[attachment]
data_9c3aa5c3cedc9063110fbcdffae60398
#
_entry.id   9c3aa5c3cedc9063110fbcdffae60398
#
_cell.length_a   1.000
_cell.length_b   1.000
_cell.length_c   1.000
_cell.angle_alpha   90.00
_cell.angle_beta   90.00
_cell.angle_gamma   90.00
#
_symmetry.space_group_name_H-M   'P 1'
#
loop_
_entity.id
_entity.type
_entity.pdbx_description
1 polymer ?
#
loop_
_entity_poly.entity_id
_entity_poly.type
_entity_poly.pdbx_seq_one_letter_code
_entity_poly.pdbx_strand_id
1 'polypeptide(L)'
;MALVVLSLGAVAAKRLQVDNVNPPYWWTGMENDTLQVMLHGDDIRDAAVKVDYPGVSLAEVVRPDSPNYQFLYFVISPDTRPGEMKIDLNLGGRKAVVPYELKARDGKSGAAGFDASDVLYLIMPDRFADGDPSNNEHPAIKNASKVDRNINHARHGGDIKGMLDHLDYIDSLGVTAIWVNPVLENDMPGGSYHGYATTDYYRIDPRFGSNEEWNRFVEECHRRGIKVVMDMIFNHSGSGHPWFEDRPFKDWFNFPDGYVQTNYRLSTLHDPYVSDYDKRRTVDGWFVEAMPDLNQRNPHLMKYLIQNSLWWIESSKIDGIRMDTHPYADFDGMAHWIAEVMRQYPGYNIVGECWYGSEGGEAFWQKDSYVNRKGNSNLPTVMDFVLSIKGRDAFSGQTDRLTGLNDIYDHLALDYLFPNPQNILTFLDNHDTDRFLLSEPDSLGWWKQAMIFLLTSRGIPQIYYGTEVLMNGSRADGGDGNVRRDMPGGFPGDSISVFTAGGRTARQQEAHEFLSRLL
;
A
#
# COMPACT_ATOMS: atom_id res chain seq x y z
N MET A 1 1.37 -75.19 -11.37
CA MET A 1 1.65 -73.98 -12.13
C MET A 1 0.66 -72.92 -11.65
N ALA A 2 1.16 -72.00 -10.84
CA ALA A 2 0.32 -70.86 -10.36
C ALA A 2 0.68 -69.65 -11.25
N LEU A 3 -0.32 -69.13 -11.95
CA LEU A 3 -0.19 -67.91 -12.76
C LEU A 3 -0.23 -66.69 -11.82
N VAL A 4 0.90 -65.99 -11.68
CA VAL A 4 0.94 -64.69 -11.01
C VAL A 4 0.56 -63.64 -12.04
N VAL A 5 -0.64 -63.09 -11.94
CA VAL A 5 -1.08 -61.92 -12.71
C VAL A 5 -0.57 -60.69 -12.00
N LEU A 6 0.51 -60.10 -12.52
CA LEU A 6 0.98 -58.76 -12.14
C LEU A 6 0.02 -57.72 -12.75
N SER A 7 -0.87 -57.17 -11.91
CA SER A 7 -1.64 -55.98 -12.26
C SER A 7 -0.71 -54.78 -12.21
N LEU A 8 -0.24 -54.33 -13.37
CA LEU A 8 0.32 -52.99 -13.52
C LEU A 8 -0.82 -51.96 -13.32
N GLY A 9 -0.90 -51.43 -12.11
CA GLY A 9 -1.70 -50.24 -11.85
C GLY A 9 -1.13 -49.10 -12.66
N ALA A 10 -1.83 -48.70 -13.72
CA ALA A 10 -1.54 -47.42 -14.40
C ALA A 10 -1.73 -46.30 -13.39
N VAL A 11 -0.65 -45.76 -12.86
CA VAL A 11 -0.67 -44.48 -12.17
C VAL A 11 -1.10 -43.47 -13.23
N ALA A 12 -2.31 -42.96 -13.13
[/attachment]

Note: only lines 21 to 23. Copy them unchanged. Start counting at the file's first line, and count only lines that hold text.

_entity_poly.entity_id
_entity_poly.type
_entity_poly.pdbx_seq_one_letter_code